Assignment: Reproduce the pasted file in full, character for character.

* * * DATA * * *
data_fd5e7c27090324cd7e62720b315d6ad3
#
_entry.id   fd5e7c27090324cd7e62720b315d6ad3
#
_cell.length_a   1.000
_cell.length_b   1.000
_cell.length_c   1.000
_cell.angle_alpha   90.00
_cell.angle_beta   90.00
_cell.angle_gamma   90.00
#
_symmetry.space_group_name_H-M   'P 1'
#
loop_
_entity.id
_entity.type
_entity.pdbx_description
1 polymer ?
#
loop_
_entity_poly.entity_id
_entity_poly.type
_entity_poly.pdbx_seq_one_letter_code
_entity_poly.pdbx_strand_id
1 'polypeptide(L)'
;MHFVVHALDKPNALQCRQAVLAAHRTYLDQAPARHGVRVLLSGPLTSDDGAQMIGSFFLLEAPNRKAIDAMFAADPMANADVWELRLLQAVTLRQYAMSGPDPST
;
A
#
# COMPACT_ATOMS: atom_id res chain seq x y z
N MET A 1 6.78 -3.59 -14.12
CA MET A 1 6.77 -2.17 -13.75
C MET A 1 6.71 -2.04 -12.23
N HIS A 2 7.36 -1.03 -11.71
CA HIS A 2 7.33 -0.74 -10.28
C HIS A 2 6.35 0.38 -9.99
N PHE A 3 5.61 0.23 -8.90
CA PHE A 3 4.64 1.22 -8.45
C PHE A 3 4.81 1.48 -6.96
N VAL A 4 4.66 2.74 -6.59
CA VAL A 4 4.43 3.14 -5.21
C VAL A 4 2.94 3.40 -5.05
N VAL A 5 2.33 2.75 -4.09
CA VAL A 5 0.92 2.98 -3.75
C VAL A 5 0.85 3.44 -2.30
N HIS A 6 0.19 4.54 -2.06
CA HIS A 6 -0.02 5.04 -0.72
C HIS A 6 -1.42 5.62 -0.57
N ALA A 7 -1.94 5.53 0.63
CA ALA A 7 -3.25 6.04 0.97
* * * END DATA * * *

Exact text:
data_fd5e7c27090324cd7e62720b315d6ad3
#
_entry.id   fd5e7c27090324cd7e62720b315d6ad3
#
_cell.length_a   1.000
_cell.length_b   1.000
_cell.length_c   1.000
_cell.angle_alpha   90.00
_cell.angle_beta   90.00
_cell.angle_gamma   90.00
#
_symmetry.space_group_name_H-M   'P 1'
#
loop_
_entity.id
_entity.type
_entity.pdbx_description
1 polymer ?
#
loop_
_entity_poly.entity_id
_entity_poly.type
_entity_poly.pdbx_seq_one_letter_code
_entity_poly.pdbx_strand_id
1 'polypeptide(L)'
;MHFVVHALDKPNALQCRQAVLAAHRTYLDQAPARHGVRVLLSGPLTSDDGAQMIGSFFLLEAPNRKAIDAMFAADPMANADVWELRLLQAVTLRQYAMSGPDPST
;
A
#
# COMPACT_ATOMS: atom_id res chain seq x y z
N MET A 1 6.78 -3.59 -14.12
CA MET A 1 6.77 -2.17 -13.75
C MET A 1 6.71 -2.04 -12.23
N HIS A 2 7.36 -1.03 -11.71
CA HIS A 2 7.33 -0.74 -10.28
C HIS A 2 6.35 0.38 -9.99
N PHE A 3 5.61 0.23 -8.90
CA PHE A 3 4.64 1.22 -8.45
C PHE A 3 4.81 1.48 -6.96
N VAL A 4 4.66 2.74 -6.59
CA VAL A 4 4.43 3.14 -5.21
C VAL A 4 2.94 3.40 -5.05
N VAL A 5 2.33 2.75 -4.09
CA VAL A 5 0.92 2.98 -3.75
C VAL A 5 0.85 3.44 -2.30
N HIS A 6 0.19 4.54 -2.06
CA HIS A 6 -0.02 5.04 -0.72
C HIS A 6 -1.42 5.62 -0.57
N ALA A 7 -1.94 5.53 0.63
CA ALA A 7 -3.25 6.04 0.97